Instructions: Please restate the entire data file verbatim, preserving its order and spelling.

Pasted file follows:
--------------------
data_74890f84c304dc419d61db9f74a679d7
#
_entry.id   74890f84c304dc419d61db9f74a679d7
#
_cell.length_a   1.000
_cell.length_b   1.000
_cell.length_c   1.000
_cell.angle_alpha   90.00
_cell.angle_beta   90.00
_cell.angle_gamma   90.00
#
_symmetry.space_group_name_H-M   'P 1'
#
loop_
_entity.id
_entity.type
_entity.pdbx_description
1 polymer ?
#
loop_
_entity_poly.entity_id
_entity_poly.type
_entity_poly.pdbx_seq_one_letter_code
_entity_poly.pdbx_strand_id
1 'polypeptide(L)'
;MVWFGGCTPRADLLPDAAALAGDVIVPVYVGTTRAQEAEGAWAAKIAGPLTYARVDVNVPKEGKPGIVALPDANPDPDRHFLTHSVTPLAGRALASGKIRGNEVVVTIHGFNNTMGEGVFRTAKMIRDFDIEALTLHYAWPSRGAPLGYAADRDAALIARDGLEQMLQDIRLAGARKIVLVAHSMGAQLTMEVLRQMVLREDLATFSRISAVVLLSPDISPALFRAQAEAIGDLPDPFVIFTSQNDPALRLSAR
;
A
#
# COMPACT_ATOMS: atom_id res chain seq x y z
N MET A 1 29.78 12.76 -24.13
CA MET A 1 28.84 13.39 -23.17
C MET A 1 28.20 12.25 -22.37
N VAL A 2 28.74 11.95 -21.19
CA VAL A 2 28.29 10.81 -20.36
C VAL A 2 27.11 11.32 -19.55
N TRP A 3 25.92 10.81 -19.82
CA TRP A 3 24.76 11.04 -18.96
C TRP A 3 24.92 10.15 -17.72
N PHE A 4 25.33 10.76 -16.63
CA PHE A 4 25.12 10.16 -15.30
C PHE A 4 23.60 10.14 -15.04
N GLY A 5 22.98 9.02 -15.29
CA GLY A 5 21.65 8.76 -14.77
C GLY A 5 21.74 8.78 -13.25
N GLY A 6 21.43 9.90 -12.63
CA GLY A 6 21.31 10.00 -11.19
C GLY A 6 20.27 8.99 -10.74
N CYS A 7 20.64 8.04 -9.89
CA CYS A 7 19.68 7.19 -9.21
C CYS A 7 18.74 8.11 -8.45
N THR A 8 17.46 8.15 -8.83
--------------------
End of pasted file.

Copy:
data_74890f84c304dc419d61db9f74a679d7
#
_entry.id   74890f84c304dc419d61db9f74a679d7
#
_cell.length_a   1.000
_cell.length_b   1.000
_cell.length_c   1.000
_cell.angle_alpha   90.00
_cell.angle_beta   90.00
_cell.angle_gamma   90.00
#
_symmetry.space_group_name_H-M   'P 1'
#
loop_
_entity.id
_entity.type
_entity.pdbx_description
1 polymer ?
#
loop_
_entity_poly.entity_id
_entity_poly.type
_entity_poly.pdbx_seq_one_letter_code
_entity_poly.pdbx_strand_id
1 'polypeptide(L)'
;MVWFGGCTPRADLLPDAAALAGDVIVPVYVGTTRAQEAEGAWAAKIAGPLTYARVDVNVPKEGKPGIVALPDANPDPDRHFLTHSVTPLAGRALASGKIRGNEVVVTIHGFNNTMGEGVFRTAKMIRDFDIEALTLHYAWPSRGAPLGYAADRDAALIARDGLEQMLQDIRLAGARKIVLVAHSMGAQLTMEVLRQMVLREDLATFSRISAVVLLSPDISPALFRAQAEAIGDLPDPFVIFTSQNDPALRLSAR
;
A
#
# COMPACT_ATOMS: atom_id res chain seq x y z
N MET A 1 29.78 12.76 -24.13
CA MET A 1 28.84 13.39 -23.17
C MET A 1 28.20 12.25 -22.37
N VAL A 2 28.74 11.95 -21.19
CA VAL A 2 28.29 10.81 -20.36
C VAL A 2 27.11 11.32 -19.55
N TRP A 3 25.92 10.81 -19.82
CA TRP A 3 24.76 11.04 -18.96
C TRP A 3 24.92 10.15 -17.72
N PHE A 4 25.33 10.76 -16.63
CA PHE A 4 25.12 10.16 -15.30
C PHE A 4 23.60 10.14 -15.04
N GLY A 5 22.98 9.02 -15.29
CA GLY A 5 21.65 8.76 -14.77
C GLY A 5 21.74 8.78 -13.25
N GLY A 6 21.43 9.90 -12.63
CA GLY A 6 21.31 10.00 -11.19
C GLY A 6 20.27 8.99 -10.74
N CYS A 7 20.64 8.04 -9.89
CA CYS A 7 19.68 7.19 -9.21
C CYS A 7 18.74 8.11 -8.45
N THR A 8 17.46 8.15 -8.83